The roentgenographic demonstration of air accidentally introduced into the skull in fractures served as the basis of subsequent investigation by artificial insufflation. The first and foremost step was made by Dandy,1 who sought a method of visualizing tumors of the brain. In 1918, he successfully used air for ventriculography in a series of twenty cases, and in 1919, he obtained satisfactory visualization by lumbar injection.2 Two years later, Wideroe3 and Bingel4 independently used lumbar injection to demonstrate the obstruction caused by tumors of the spinal cord. They also found these studies valuable in visualizing the ventricles, basal cisterns and subarachnoid cortical spaces.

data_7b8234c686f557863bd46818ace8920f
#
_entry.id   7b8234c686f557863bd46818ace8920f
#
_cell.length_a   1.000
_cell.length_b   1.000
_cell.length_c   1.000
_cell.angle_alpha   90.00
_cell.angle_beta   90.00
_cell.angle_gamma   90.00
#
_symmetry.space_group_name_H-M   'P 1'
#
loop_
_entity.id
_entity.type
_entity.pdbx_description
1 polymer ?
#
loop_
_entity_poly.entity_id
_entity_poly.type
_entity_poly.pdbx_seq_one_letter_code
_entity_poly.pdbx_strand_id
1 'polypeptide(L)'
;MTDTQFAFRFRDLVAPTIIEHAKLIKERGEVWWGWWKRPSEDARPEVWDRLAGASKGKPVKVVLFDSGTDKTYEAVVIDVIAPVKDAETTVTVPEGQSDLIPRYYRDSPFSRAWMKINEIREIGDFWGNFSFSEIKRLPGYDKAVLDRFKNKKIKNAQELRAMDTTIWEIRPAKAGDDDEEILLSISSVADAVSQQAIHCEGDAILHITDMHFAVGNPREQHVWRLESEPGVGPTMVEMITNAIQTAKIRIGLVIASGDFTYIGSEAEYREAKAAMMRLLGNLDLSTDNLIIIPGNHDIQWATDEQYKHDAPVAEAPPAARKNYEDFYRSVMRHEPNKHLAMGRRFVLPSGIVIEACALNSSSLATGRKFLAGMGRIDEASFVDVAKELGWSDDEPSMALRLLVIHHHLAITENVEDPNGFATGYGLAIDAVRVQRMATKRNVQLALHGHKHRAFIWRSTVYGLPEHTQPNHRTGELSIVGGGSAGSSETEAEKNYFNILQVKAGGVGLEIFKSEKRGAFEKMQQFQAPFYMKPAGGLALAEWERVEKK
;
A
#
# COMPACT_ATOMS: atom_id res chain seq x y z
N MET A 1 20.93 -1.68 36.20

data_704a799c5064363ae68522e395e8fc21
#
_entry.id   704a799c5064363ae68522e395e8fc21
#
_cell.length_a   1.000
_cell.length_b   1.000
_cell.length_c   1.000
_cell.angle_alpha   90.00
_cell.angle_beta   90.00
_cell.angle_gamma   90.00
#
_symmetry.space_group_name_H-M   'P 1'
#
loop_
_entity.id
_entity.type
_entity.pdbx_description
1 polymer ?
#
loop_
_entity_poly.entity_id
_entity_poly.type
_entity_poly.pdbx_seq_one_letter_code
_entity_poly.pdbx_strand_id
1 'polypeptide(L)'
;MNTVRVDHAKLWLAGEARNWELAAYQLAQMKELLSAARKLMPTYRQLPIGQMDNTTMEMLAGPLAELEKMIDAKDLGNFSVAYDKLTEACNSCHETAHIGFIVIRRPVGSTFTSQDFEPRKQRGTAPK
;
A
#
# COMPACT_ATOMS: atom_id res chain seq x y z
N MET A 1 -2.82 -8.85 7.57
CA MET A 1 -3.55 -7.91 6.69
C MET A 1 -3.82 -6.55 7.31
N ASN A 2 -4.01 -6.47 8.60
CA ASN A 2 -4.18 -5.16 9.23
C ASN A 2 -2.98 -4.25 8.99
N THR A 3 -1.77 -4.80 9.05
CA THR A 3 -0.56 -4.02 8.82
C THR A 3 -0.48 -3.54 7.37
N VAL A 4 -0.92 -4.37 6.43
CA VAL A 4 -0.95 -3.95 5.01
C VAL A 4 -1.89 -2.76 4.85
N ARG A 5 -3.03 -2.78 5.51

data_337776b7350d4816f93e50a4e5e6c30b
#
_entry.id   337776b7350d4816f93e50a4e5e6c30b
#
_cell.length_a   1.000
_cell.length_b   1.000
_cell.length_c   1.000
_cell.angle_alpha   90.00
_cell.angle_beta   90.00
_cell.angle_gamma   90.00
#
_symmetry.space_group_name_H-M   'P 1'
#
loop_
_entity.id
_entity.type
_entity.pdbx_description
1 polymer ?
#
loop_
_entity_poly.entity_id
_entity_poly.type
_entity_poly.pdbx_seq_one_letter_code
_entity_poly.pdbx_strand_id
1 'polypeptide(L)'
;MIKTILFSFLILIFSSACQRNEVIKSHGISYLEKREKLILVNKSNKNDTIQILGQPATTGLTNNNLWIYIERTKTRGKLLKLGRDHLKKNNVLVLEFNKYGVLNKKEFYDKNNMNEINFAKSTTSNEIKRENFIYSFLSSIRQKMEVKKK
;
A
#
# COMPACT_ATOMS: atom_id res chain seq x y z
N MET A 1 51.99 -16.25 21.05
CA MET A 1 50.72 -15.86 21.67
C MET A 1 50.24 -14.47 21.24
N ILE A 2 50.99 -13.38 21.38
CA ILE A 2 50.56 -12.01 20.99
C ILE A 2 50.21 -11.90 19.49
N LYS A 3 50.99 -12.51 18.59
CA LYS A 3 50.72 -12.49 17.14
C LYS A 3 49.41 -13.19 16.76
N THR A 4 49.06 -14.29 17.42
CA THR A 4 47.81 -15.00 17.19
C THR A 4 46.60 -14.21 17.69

During subsequent years, encephalography was further substantiated by its correlation with findings at operation and autopsy (Kruse5), by the recognition of its dangers and complications (Koschewnikow6 and Grant7), by its revelation of a vast museum of pathologico-anatomic conditions in the living